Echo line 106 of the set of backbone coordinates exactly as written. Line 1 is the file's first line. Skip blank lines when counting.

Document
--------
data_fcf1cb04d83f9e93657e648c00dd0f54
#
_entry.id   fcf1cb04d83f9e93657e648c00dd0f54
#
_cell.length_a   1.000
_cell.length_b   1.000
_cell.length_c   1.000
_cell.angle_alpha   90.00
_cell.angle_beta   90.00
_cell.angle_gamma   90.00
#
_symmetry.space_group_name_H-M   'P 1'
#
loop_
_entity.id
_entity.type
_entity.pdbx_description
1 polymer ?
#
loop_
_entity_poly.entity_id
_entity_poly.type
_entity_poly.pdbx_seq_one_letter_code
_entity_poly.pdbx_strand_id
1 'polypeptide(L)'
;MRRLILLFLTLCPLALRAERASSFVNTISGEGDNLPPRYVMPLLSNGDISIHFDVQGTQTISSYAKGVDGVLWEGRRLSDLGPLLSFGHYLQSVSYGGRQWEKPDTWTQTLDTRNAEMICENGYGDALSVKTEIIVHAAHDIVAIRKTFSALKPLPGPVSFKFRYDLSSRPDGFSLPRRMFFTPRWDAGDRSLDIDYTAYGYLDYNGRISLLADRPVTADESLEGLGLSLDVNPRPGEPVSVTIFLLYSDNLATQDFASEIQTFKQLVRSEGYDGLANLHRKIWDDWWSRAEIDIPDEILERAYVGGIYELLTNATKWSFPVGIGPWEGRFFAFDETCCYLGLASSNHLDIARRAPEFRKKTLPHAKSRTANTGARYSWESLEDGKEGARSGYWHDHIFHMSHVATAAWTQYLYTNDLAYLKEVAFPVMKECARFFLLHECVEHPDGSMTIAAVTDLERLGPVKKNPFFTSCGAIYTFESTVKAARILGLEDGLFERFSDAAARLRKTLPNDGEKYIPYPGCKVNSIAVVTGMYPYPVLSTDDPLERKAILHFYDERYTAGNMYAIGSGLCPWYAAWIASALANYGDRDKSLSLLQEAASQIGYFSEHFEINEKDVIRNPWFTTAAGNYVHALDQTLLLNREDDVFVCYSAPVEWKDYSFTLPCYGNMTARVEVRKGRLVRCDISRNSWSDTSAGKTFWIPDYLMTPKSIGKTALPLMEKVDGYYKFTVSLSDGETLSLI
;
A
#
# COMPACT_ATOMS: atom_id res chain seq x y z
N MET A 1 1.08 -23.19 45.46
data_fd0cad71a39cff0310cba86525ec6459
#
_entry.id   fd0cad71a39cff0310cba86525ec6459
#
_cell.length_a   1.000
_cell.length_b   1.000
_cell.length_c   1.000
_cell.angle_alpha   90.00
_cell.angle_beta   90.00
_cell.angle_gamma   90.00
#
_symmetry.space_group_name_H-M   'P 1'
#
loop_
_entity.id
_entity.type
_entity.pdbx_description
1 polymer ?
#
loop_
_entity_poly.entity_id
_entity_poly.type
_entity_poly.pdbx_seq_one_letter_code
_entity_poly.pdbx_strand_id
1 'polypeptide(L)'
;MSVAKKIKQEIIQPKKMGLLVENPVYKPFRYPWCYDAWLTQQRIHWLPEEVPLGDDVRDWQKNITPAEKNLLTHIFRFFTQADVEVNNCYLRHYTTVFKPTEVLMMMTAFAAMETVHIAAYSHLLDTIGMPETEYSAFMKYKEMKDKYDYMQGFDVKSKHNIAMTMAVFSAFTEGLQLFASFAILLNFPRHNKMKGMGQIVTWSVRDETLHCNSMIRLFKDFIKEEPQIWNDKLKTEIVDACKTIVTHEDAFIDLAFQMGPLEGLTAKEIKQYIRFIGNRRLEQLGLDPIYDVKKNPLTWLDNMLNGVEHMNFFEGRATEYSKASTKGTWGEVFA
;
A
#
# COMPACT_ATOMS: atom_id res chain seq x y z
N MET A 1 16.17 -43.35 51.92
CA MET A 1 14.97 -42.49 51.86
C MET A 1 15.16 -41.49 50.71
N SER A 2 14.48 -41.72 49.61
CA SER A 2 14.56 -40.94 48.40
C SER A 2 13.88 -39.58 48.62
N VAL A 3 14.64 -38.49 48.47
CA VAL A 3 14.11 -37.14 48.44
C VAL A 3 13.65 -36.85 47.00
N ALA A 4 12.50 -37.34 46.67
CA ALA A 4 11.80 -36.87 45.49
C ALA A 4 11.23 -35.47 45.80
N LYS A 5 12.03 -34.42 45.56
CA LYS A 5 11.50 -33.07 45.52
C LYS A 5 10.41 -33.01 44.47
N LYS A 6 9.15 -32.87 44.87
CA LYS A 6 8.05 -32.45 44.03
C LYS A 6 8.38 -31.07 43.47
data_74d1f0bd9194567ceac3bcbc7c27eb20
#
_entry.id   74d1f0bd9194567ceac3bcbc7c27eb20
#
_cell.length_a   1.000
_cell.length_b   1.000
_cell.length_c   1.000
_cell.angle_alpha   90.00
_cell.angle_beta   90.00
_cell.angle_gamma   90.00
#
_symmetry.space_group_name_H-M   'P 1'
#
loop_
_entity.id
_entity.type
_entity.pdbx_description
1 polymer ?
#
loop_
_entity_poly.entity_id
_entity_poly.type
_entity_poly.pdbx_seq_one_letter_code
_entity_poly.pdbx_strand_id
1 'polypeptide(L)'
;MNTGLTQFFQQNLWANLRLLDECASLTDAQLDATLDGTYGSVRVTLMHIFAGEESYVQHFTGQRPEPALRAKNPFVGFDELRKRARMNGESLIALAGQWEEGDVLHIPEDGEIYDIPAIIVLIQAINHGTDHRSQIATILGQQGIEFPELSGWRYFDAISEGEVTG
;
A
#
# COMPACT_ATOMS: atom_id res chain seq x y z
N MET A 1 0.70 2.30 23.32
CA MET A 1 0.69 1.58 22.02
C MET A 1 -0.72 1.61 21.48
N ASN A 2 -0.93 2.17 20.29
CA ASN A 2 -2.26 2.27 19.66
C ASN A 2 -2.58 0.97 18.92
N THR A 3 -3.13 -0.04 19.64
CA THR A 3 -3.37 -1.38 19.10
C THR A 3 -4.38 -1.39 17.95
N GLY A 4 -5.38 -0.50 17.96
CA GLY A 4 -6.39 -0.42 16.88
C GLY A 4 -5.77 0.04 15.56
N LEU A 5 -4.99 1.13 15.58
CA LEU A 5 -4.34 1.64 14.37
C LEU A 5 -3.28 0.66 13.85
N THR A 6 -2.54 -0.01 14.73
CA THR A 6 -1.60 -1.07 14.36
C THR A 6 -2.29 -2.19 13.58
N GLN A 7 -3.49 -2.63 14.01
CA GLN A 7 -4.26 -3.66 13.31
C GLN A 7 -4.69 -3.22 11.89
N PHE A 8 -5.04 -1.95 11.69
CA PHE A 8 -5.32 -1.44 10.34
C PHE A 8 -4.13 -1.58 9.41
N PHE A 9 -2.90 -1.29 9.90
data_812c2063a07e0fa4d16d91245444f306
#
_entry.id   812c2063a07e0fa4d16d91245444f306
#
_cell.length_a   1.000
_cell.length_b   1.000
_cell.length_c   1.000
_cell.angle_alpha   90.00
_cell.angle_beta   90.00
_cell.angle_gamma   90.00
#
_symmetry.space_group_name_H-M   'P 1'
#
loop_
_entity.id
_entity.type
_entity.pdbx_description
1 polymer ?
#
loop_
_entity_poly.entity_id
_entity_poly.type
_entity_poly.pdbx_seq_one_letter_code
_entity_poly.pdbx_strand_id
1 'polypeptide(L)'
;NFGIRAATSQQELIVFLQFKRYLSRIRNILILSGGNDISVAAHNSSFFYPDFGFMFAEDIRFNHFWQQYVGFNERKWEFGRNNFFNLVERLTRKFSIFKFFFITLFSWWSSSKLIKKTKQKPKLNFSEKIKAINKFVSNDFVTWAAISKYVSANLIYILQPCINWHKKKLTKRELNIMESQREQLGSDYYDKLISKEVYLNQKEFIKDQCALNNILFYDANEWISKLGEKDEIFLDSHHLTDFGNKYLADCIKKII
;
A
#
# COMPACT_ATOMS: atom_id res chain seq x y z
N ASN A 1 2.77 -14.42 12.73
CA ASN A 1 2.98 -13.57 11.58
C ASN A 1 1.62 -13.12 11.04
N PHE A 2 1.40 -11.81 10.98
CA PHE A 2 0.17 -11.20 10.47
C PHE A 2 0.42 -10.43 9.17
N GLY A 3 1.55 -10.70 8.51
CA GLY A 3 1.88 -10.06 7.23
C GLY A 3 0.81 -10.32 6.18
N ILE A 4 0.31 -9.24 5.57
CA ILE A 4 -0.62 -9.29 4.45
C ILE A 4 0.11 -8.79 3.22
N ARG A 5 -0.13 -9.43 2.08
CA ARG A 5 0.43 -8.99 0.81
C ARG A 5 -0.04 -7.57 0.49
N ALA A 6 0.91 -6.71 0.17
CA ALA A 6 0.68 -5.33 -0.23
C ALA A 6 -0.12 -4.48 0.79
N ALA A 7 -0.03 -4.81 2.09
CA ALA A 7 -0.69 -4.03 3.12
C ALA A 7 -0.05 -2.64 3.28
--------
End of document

;